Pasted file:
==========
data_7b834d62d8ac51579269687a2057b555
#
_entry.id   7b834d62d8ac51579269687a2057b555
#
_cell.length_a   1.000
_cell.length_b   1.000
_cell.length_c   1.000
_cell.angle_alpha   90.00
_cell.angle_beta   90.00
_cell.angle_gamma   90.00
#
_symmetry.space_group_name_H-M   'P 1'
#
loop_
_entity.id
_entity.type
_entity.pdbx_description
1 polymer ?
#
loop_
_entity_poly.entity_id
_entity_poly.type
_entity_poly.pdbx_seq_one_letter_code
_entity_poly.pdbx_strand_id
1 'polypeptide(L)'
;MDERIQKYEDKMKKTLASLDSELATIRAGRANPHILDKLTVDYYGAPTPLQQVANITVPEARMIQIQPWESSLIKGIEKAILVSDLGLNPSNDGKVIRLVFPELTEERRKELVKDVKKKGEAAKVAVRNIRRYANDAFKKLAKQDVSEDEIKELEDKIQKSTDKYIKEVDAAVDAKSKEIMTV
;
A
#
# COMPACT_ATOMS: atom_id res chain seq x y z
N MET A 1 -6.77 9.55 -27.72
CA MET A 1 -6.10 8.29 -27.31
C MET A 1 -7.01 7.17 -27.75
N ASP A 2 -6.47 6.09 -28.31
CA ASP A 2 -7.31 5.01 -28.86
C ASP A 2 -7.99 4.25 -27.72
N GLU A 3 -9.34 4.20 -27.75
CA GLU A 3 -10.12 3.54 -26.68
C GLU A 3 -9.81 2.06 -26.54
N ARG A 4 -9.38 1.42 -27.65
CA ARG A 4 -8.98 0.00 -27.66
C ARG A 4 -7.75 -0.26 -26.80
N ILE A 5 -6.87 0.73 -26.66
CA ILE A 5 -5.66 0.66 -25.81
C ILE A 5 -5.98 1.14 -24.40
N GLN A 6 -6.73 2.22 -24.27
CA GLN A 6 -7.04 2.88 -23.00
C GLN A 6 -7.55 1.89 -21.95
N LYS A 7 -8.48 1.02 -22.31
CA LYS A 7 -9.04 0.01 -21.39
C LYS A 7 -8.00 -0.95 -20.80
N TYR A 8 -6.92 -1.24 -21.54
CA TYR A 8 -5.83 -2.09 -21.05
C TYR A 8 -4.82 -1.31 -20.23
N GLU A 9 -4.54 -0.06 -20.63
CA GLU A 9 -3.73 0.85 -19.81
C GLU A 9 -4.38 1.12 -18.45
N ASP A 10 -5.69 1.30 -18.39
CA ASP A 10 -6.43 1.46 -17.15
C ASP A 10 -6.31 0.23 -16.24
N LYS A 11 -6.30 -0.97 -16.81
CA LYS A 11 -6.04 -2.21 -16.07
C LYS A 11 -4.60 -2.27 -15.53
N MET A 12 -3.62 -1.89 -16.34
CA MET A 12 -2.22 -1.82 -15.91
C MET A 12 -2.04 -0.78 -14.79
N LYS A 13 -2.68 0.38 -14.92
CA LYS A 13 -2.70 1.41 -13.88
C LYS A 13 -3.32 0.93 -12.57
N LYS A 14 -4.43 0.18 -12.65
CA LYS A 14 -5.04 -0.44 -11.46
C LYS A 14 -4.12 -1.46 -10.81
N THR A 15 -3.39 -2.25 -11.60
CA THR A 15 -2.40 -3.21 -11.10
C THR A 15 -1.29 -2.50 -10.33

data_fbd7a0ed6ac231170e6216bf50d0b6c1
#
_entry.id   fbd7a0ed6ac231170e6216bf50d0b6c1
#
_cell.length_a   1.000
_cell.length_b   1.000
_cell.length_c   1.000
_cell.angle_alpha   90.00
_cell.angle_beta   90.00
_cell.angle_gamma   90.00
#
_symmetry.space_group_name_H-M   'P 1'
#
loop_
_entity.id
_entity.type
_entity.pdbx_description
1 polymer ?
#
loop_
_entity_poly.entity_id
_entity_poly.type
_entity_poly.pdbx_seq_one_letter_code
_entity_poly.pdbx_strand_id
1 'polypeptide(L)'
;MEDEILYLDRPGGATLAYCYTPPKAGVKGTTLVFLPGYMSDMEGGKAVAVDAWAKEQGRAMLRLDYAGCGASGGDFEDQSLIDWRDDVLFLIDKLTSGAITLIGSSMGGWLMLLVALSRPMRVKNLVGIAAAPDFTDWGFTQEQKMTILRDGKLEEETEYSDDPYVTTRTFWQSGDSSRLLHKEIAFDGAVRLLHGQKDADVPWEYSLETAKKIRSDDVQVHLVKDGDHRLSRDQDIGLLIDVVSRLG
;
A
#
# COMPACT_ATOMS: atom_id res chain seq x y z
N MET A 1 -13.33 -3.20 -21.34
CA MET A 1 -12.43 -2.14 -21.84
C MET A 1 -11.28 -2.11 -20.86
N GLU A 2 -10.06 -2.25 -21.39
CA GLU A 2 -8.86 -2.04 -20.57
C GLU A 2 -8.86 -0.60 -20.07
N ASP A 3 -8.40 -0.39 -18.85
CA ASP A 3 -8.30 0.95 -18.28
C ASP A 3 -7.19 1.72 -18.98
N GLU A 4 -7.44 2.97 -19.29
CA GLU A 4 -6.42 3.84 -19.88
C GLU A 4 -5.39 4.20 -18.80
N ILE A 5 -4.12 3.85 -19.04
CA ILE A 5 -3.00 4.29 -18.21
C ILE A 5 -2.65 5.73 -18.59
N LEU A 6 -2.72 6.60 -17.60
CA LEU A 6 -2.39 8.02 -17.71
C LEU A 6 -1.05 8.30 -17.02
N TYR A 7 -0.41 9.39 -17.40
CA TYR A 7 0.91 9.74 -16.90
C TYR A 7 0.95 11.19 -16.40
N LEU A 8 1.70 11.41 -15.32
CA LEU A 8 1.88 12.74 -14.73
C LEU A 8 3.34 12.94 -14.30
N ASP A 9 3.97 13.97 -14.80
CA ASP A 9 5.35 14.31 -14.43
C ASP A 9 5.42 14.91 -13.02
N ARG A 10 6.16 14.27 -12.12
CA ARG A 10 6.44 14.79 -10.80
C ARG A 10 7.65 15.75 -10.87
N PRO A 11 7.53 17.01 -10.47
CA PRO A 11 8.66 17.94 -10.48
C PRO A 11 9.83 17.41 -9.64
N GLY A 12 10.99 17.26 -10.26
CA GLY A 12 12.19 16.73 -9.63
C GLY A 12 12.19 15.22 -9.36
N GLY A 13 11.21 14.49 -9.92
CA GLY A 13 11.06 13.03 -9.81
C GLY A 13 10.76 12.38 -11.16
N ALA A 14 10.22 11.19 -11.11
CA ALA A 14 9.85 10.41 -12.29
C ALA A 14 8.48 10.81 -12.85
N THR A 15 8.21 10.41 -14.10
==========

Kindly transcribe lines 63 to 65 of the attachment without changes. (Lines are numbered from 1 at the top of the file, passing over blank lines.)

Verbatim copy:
C LYS A 11 -4.60 -2.27 -15.53
N MET A 12 -3.62 -1.89 -16.34
CA MET A 12 -2.22 -1.82 -15.91